Ross Island is a small island located in the Bay of Bengal. It is one of the Port Blair Islands, which are themselves part of a larger archipelago, the Andaman Islands. India lies to the west and Myanmar to the north and east.
Politically, it belongs to the South Andaman administrative district in the Indian union territory of Andaman and the Nicobar Islands, India. The island is situated at the entrance of the harbor of Port Blair, approximately 2 miles east of the urban center of the city of Port Blair, the capital of the Andaman and Nicobar Islands.
Although civilian settlements on Ross Island are not allowed by the Indian government, there are the remains of a deserted settlement constructed by the British colonialists that have been abandoned since the end of the World War II.
At its peak, it was called the “Paris of the East,” mostly because of its rich social life and tropical climate, but today, it is a lost city slowly being consumed by the jungle.
The island is named after Sir Daniel Ross, who was marine cartographer employed by the East India Company. The location was first populated in 1788/89, after Archibald Blair’s survey of the Andaman and Nicobar Islands in 1788.
A settlement was already established at modern-day Port Blair. Between 1789 and 1792, a hospital and a sanatorium were erected at Ross Island. However, in 1796, the British abandoned the islands of the archipelago, primarily because of the high mortality rate and frequent outbreaks of disease.
It was repopulated sixty years later when the British colonial government in India decided to build a convict settlement in the distant Andaman Islands. At first, it imprisoned a large number of rebels from the many Indian uprisings, especially from the Indian Rebellion of 1857, known as Indian Mutiny.
The island with other two islands near Port Blair was reoccupied by the British in January 1858.
On the 10th of March 1858, Dr. James Pattison Walker arrived in Port Blair with the East India Company’s steam vessel “Semiramis”. He was jail superintendent and arrived there with four European officials, an Indian superintendent, two doctors, 50 naval guards and 773 rebels.
Based on his years of experience, he decided to build the prison on Ross Island, because the island had plenty sources of drinkable water. For the first few months, the prisoners were put into improvised barracks made of bamboo, while the rest of the group stayed in the ship. Thus the Ross Island Penal Colony was born on this site.
Most of the prisoners had died by 1860 because of illness and the harsh conditions during the early stages of the removal of the forest to build the colony. The authorities also decided to make the site an administrative center for the archipelago. The prisoners were forced to build barracks, houses, offices and other administrative structures at the penal colony. The headquarters of the Indian Prison settlement literally became a small town. Today at Ross Island, huge parts of these buildings remain as reminders of the British rule.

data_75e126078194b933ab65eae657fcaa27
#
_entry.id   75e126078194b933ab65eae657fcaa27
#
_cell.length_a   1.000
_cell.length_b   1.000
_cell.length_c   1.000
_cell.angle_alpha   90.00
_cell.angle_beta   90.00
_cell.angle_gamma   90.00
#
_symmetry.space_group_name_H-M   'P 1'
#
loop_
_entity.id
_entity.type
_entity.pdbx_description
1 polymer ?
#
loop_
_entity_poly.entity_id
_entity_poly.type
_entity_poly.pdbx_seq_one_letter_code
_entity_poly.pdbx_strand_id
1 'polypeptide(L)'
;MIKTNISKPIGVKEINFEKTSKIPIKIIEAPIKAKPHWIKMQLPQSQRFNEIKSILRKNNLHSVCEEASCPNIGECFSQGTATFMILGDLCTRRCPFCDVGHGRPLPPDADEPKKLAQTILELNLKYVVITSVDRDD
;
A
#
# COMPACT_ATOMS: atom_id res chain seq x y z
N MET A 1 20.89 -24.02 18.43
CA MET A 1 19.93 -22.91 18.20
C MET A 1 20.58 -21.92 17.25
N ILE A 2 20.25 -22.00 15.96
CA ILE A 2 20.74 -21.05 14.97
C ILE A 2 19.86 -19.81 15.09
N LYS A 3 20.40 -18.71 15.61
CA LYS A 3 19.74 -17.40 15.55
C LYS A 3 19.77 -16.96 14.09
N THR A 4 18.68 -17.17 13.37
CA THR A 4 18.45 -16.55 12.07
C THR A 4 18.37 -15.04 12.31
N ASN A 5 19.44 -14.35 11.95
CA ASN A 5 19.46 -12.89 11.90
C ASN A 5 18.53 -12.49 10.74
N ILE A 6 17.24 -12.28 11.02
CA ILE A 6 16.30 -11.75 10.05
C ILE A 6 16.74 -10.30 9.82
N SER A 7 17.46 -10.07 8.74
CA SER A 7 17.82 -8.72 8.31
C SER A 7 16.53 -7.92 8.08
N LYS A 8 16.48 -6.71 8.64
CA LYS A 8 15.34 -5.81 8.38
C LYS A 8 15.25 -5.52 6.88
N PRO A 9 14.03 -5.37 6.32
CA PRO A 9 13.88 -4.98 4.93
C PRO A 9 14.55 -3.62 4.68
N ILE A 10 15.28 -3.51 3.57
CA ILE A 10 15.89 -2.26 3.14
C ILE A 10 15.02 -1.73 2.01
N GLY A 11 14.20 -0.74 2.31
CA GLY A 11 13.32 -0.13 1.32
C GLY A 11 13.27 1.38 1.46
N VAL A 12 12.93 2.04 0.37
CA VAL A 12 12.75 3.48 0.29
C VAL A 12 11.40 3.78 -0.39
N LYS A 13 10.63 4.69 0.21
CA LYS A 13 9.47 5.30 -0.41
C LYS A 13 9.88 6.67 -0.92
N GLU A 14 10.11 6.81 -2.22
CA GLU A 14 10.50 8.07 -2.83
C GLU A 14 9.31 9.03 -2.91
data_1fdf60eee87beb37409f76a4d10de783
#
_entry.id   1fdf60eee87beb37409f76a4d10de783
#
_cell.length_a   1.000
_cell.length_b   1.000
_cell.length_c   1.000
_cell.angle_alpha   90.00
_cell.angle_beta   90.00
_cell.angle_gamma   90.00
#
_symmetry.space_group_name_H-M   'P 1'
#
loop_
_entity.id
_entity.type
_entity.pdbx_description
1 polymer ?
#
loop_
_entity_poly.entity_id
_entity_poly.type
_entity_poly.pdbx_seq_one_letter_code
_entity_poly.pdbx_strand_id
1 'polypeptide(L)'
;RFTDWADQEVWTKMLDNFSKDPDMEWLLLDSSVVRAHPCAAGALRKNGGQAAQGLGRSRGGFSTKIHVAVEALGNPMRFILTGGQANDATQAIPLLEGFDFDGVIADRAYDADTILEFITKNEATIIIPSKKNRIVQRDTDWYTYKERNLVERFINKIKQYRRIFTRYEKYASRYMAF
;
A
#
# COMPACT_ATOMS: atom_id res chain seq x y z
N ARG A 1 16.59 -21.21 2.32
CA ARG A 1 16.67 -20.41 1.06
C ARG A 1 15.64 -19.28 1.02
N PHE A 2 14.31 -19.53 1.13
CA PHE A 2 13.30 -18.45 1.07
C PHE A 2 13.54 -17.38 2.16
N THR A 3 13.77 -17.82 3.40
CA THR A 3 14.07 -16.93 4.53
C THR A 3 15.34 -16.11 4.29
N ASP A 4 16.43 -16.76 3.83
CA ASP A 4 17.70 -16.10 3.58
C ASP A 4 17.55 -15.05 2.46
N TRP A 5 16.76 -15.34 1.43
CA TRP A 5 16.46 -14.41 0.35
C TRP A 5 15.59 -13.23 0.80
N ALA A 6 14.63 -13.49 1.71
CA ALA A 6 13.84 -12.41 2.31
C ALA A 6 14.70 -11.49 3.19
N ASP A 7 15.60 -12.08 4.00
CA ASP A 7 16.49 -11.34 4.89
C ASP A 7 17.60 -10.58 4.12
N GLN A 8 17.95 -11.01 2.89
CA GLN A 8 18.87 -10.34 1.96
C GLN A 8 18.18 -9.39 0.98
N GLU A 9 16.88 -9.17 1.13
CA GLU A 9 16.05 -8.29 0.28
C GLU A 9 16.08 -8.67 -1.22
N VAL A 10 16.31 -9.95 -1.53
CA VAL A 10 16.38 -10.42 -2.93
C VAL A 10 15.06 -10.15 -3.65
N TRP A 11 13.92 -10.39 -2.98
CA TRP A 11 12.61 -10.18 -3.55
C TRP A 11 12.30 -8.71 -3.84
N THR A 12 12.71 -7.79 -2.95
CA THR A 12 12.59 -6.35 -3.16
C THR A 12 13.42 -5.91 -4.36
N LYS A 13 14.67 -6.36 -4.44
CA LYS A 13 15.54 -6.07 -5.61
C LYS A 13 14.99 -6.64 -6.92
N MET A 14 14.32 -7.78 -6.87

The residential structures are in ruins: the Bungalow or the Chief Commissioner’s residence (located to the north, at the highest point of the island), the Government House, which had Italian-style flooring (some remains are still there but in derelict condition) and the old Andamanese Home.
Still visible and very recognizable are the church, a bazaar, a large swimming pool and tennis court, a bakery and stores, a water treatment plant, a printing press, a hospital, a cemetery, and troop barracks, although all are in very bad condition and are gradually being overtaken by palm and coconut trees and the roots of Ficus plants.
Penal transportation continued until the late 1930s, with a total of about 80,000 convicted criminals and 1,000 political prisoners being sent there. An earthquake in 1941 left the buildings of the island seriously damaged and many of the British left the island. In March 1942, Japanese forces took control of the island and released the remaining prisoners.
Under Japanese rule, many of the administrative buildings were destroyed, but the structures in the prison colony were left untouched. The Japanese built bunkers that served as watchtowers to guard the island from invasion.
After the war, the island was again under the control of the British, but soon they abandoned it. The prison colony was officially closed in 1945 and the headquarters were moved to Port Blair.
Ross Island was transferred to the Indian government in 1979, when India declared independence. During WWII and until 1979, Ross Island was completely abandoned. Since 1979 there has been a small Indian Navy base, but civilian settlements are forbidden. There are organized visits to the island and it is closed to tourists at night.